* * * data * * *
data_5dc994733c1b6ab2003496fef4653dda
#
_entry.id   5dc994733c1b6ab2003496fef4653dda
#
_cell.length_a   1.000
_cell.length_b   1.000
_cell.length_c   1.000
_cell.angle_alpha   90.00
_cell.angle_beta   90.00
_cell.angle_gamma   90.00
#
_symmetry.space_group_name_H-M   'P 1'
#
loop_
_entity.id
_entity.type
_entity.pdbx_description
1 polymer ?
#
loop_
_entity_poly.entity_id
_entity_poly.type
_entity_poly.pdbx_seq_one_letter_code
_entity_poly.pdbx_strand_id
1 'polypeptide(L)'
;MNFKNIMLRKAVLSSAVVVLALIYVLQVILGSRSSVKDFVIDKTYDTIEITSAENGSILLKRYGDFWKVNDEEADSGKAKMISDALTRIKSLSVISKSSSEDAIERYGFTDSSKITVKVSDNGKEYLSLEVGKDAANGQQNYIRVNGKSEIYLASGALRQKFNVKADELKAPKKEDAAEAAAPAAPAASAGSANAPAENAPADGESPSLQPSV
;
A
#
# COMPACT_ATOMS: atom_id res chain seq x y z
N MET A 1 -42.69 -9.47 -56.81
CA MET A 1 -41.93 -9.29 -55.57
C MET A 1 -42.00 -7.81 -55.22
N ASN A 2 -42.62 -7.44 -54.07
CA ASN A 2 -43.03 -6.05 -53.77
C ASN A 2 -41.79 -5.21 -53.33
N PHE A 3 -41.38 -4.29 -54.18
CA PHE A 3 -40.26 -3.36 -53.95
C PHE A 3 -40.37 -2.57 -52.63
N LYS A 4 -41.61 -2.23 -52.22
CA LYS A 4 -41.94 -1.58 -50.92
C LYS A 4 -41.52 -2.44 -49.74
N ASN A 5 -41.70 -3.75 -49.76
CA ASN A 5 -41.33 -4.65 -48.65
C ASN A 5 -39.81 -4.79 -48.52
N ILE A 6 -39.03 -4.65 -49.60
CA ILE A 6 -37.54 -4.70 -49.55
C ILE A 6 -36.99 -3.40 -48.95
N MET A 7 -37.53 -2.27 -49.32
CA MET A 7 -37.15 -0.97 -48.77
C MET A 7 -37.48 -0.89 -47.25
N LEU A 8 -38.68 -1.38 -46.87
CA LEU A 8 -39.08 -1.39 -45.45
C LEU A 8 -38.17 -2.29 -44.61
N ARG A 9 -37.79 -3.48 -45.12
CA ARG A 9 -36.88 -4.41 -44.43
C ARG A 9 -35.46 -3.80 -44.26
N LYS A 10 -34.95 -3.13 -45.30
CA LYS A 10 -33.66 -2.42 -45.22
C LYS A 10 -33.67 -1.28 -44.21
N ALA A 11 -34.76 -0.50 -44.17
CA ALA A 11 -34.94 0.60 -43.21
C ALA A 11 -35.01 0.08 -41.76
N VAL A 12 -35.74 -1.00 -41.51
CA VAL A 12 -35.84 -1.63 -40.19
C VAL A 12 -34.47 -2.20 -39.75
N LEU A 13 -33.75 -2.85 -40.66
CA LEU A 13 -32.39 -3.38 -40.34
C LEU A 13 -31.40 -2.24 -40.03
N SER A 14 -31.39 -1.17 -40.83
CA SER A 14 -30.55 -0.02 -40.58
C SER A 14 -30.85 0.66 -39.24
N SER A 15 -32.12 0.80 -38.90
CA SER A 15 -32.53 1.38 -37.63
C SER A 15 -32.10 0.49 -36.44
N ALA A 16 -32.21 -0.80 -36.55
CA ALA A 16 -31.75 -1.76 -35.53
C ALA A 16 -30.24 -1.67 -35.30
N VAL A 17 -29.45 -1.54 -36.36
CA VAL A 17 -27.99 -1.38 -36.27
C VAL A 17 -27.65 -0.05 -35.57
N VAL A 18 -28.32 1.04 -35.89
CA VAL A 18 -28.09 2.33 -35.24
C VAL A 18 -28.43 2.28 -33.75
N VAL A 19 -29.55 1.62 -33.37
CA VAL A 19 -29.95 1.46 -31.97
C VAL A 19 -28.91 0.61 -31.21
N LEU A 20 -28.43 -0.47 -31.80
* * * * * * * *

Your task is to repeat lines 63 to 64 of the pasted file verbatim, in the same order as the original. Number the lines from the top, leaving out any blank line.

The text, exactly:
C ALA A 11 -35.01 0.08 -41.76
N VAL A 12 -35.74 -1.00 -41.51